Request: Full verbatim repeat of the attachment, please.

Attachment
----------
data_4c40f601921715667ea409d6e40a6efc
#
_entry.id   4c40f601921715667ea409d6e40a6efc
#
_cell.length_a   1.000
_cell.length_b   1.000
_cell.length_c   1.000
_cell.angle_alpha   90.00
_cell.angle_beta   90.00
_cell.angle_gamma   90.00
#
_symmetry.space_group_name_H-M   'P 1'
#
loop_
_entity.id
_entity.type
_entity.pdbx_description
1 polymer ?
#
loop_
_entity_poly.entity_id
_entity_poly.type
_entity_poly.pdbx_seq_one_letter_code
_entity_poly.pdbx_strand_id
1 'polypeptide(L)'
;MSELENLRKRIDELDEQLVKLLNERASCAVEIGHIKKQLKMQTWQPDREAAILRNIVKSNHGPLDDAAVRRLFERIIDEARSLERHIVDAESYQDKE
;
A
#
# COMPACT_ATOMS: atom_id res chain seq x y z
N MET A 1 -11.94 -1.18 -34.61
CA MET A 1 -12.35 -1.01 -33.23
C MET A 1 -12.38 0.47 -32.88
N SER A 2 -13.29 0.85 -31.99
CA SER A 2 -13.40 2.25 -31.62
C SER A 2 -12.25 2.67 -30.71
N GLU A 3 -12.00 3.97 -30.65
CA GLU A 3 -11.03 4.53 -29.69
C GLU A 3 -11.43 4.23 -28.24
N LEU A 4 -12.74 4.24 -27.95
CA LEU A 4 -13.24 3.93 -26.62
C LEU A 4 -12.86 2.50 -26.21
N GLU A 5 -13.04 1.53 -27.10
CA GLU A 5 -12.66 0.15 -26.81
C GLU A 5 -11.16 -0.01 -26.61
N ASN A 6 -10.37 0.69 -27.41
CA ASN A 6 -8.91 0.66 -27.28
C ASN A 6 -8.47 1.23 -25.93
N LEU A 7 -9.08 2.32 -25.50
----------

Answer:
data_4c40f601921715667ea409d6e40a6efc
#
_entry.id   4c40f601921715667ea409d6e40a6efc
#
_cell.length_a   1.000
_cell.length_b   1.000
_cell.length_c   1.000
_cell.angle_alpha   90.00
_cell.angle_beta   90.00
_cell.angle_gamma   90.00
#
_symmetry.space_group_name_H-M   'P 1'
#
loop_
_entity.id
_entity.type
_entity.pdbx_description
1 polymer ?
#
loop_
_entity_poly.entity_id
_entity_poly.type
_entity_poly.pdbx_seq_one_letter_code
_entity_poly.pdbx_strand_id
1 'polypeptide(L)'
;MSELENLRKRIDELDEQLVKLLNERASCAVEIGHIKKQLKMQTWQPDREAAILRNIVKSNHGPLDDAAVRRLFERIIDEARSLERHIVDAESYQDKE
;
A
#
# COMPACT_ATOMS: atom_id res chain seq x y z
N MET A 1 -11.94 -1.18 -34.61
CA MET A 1 -12.35 -1.01 -33.23
C MET A 1 -12.38 0.47 -32.88
N SER A 2 -13.29 0.85 -31.99
CA SER A 2 -13.40 2.25 -31.62
C SER A 2 -12.25 2.67 -30.71
N GLU A 3 -12.00 3.97 -30.65
CA GLU A 3 -11.03 4.53 -29.69
C GLU A 3 -11.43 4.23 -28.24
N LEU A 4 -12.74 4.24 -27.95
CA LEU A 4 -13.24 3.93 -26.62
C LEU A 4 -12.86 2.50 -26.21
N GLU A 5 -13.04 1.53 -27.10
CA GLU A 5 -12.66 0.15 -26.81
C GLU A 5 -11.16 -0.01 -26.61
N ASN A 6 -10.37 0.69 -27.41
CA ASN A 6 -8.91 0.66 -27.28
C ASN A 6 -8.47 1.23 -25.93
N LEU A 7 -9.08 2.32 -25.50